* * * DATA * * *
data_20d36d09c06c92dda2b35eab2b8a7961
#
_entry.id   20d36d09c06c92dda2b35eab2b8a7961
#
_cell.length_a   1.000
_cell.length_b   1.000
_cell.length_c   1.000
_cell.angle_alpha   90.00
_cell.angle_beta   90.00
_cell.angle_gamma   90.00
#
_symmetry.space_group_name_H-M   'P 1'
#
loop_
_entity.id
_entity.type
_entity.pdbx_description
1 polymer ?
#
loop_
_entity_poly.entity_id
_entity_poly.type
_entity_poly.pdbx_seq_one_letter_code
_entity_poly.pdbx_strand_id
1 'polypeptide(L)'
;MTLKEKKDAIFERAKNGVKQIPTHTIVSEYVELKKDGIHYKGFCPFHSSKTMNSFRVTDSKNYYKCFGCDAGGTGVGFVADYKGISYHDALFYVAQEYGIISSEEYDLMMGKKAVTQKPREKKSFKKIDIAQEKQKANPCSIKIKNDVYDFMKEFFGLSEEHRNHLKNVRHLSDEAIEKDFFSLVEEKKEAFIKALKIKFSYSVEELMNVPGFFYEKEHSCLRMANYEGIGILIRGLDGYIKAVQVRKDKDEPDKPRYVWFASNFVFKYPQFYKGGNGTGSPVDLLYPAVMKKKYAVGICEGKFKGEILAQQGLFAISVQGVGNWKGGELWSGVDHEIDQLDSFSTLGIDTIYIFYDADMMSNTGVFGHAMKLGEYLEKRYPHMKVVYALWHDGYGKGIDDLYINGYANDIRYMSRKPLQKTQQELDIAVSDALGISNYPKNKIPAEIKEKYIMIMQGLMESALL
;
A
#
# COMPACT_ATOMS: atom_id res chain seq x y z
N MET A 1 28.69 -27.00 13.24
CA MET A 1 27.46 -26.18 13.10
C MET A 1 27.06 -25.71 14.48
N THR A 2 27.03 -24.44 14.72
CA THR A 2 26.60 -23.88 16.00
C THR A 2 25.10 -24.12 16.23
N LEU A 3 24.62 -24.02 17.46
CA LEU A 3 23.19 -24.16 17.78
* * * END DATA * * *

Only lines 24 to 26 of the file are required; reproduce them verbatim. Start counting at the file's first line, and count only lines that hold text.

_entity_poly.pdbx_strand_id
1 'polypeptide(L)'
;MTLKEKKDAIFERAKNGVKQIPTHTIVSEYVELKKDGIHYKGFCPFHSSKTMNSFRVTDSKNYYKCFGCDAGGTGVGFVADYKGISYHDALFYVAQEYGIISSEEYDLMMGKKAVTQKPREKKSFKKIDIAQEKQKANPCSIKIKNDVYDFMKEFFGLSEEHRNHLKNVRHLSDEAIEKDFFSLVEEKKEAFIKALKIKFSYSVEELMNVPGFFYEKEHSCLRMANYEGIGILIRGLDGYIKAVQVRKDKDEPDKPRYVWFASNFVFKYPQFYKGGNGTGSPVDLLYPAVMKKKYAVGICEGKFKGEILAQQGLFAISVQGVGNWKGGELWSGVDHEIDQLDSFSTLGIDTIYIFYDADMMSNTGVFGHAMKLGEYLEKRYPHMKVVYALWHDGYGKGIDDLYINGYANDIRYMSRKPLQKTQQELDIAVSDALGISNYPKNKIPAEIKEKYIMIMQGLMESALL